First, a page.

Published On: Thu, Mar 26th, 2015

Is India’s PVC market nearing a peak?

Players in India report that PVC demand has shown some signs of cooling down this week following several weeks of strong activity, according to ChemOrbis. Buyers in the country are reported to have covered their needs in the past few weeks and are now said to be more cautious in their purchasing. In addition, the renewed competitiveness of acetylene based PVC has prompted some players to comment that conventional PVC producers will need to moderate their offer levels in order to maintain their competitiveness relative to acetylene based cargoes. A source at a Chinese acetylene based PVC producer stated that the volume of exports to India recently has grown large enough to create some supply shortages in China’s Xinjiang province.

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Is India’s PVC market nearing a peak?

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A compounder who reported purchasing Taiwanese and South Korean PVC stated, “We received offers for Japanese PVC as well, but we found them to be less competitive than the offers we received for Taiwanese and South Korean origins, which leads us to predict that Japanese sellers will step back on their prices soon. The monsoon season will start soon and this has lead to some hesitancy to purchase on the part of buyers, who prefer to source prompt cargoes now. We think that prices will retreat a bit from their current levels in the coming weeks.” A trader who reported selling out their allocation for South Korean PVC added, “Most of our customers claim to be covered and are scaling back their purchases, which has lead to a bit of a slowdown in market activity. We think that sellers may need to step back on their prices in the coming weeks.”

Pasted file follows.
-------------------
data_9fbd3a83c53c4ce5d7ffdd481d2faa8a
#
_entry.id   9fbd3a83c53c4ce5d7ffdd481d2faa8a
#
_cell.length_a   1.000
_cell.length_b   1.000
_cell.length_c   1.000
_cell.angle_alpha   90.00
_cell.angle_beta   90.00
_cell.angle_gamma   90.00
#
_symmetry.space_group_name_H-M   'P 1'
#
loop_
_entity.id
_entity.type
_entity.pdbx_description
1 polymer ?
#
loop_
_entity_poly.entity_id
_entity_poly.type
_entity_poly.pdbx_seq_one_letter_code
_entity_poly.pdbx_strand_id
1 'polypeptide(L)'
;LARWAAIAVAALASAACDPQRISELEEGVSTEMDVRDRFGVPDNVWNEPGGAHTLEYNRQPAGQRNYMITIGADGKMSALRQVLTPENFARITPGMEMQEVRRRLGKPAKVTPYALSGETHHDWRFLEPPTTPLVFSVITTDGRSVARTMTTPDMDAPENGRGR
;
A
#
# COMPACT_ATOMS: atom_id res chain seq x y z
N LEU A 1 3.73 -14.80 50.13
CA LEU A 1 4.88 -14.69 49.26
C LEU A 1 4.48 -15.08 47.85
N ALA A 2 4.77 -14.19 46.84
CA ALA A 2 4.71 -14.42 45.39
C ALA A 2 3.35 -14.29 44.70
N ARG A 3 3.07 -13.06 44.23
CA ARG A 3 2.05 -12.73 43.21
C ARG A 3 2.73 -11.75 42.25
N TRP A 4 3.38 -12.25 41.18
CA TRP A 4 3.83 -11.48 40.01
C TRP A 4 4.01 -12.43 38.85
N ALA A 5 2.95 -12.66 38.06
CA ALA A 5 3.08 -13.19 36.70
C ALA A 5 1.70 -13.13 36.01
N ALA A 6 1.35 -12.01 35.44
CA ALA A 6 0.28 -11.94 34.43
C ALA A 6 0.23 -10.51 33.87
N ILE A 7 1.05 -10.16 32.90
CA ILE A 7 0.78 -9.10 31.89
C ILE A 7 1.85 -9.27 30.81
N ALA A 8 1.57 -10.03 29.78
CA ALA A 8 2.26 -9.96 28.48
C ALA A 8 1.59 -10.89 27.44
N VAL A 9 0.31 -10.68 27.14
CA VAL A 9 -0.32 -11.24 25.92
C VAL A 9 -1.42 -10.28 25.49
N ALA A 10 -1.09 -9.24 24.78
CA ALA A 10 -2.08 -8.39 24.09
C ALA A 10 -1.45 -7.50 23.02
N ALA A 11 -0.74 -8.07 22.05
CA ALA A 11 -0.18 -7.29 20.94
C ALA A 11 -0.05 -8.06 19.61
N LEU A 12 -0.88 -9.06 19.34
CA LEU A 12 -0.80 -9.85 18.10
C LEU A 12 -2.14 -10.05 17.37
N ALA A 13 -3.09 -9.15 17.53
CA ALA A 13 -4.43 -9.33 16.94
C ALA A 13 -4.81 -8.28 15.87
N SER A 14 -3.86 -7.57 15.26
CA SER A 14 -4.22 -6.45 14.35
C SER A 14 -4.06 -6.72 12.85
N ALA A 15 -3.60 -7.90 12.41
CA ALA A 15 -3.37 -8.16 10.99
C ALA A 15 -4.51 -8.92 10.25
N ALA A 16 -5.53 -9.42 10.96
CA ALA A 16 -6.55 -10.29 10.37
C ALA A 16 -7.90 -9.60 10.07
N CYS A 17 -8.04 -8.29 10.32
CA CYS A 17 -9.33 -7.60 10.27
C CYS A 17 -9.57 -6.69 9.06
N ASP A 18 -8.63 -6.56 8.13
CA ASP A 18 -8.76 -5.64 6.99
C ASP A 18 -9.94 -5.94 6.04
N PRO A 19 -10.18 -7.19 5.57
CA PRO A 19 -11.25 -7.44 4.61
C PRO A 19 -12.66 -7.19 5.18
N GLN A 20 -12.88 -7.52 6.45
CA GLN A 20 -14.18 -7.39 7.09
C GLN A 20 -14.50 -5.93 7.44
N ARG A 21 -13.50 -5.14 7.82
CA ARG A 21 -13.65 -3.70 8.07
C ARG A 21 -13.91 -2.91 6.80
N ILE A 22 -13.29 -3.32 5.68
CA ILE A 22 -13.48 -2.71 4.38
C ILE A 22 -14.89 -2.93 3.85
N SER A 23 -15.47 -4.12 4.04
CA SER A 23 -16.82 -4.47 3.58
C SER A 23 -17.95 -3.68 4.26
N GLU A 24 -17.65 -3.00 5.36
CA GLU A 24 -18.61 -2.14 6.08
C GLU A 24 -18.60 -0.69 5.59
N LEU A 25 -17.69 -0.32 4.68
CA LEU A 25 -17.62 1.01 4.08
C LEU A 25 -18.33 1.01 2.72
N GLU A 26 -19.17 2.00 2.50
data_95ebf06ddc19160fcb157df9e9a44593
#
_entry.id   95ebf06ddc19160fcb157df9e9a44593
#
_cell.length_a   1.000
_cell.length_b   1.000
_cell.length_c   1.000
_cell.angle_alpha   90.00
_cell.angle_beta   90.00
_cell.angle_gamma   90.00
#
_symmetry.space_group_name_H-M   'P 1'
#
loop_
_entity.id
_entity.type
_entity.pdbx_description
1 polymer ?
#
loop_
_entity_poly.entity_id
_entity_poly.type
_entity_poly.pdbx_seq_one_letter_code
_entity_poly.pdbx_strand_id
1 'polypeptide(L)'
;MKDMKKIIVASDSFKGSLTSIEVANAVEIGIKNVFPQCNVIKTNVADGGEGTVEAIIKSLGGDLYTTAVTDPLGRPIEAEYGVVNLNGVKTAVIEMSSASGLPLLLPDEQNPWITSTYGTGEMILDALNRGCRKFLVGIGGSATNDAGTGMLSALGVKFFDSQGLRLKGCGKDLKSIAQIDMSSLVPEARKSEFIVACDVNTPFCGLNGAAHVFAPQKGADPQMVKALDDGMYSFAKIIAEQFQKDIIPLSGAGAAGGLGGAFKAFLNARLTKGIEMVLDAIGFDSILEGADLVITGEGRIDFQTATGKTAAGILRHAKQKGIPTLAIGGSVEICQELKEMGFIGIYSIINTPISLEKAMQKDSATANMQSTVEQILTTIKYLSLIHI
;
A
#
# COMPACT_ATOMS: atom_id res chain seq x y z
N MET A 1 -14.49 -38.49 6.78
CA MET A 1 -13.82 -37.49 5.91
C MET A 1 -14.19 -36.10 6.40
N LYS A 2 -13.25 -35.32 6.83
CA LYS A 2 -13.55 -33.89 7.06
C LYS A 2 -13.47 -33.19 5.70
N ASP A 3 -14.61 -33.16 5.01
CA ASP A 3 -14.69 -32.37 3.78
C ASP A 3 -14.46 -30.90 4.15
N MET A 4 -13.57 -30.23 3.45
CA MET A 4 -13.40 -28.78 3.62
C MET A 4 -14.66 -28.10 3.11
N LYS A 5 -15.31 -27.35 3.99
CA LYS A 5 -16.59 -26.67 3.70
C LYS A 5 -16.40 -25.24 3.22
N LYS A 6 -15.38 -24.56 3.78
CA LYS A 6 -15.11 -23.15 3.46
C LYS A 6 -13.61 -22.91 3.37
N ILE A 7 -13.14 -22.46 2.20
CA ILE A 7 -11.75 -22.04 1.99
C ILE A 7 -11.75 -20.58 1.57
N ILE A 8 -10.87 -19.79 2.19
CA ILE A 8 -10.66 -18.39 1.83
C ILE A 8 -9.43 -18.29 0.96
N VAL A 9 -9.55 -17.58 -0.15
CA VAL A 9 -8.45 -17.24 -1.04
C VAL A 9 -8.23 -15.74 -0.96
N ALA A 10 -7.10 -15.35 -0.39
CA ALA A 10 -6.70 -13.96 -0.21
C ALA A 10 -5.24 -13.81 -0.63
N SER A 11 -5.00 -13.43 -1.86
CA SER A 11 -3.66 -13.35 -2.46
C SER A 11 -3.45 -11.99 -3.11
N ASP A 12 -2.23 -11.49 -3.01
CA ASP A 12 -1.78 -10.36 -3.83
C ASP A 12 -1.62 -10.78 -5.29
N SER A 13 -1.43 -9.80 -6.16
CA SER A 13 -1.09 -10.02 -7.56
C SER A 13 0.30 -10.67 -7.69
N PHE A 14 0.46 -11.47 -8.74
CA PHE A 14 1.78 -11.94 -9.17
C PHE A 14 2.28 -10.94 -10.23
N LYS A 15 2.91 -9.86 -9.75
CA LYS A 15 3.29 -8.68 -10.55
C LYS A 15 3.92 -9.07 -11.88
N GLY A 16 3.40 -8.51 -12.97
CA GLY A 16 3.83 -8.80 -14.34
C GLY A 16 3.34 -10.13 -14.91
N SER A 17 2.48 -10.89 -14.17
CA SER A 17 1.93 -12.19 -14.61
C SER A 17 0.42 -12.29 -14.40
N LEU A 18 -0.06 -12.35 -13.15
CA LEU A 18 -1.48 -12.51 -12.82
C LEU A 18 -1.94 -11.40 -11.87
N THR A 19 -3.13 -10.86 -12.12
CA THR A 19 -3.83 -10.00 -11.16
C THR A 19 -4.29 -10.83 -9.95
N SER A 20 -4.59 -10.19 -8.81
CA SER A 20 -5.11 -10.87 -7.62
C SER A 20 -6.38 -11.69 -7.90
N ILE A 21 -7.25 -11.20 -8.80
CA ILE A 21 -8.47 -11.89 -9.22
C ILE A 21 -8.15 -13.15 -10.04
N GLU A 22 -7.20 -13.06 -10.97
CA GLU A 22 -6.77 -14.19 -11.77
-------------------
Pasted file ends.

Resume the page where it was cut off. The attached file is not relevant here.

According to ChemOrbis, another trader reported that their South Korean supplier stepped back on their prices as their initial levels had met resistance after they had announced slightly above the new price level of a Taiwanese major. “Our supplier’s offers are more attractive now, but we are not planning to purchase as we are currently undergoing year-end bookkeeping as our fiscal year ends in March. We will return to the market in April, when we expect to see a bit of a slowdown in demand compared with March,” the trader stated. A third trader commented, “Demand is slowing down as most buyers are feeling satisfied with their stock levels. Many Indian companies conclude their fiscal year in March and this is also contributing to the slowdown in market activity.” A distributor added, “Local prices are more competitive than imports these days. We hear that a large volume of import PVC cargoes will reach the ports by the end of this month, which should put some additional pressure on import prices.”